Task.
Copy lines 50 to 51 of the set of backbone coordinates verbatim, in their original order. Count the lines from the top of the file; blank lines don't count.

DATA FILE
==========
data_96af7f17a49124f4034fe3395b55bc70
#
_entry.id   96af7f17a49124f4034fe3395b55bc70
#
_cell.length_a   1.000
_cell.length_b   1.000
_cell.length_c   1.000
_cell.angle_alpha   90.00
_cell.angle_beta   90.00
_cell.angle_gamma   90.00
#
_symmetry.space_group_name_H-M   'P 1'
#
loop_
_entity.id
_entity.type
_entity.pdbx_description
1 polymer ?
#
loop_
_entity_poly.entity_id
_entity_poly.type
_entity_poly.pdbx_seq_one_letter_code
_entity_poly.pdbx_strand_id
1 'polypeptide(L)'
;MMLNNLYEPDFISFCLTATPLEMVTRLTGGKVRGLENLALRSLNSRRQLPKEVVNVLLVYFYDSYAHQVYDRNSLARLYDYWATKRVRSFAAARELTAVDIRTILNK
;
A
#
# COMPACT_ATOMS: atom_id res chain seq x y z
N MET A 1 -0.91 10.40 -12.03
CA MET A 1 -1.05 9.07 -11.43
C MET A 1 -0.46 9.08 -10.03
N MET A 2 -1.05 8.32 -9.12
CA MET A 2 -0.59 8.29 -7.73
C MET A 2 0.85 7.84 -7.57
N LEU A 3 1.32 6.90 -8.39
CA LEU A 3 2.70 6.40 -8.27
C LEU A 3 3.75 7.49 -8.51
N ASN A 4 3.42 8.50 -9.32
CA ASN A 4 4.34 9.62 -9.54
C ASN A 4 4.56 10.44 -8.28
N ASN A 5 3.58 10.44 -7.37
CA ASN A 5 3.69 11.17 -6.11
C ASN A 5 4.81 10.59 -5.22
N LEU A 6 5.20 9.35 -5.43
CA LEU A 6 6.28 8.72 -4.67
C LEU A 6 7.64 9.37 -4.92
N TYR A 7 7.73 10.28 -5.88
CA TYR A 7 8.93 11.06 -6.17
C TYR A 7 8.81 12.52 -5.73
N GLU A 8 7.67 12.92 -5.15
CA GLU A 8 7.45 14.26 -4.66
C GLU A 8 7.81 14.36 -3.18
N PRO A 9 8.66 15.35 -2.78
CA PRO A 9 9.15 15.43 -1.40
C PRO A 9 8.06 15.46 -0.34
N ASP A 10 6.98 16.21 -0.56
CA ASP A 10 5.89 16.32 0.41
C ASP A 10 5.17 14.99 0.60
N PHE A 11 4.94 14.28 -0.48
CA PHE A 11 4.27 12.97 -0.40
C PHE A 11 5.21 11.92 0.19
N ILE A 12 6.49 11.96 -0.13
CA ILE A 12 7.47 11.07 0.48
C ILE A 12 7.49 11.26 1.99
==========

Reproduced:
CA TYR A 7 8.93 11.06 -6.17
C TYR A 7 8.81 12.52 -5.73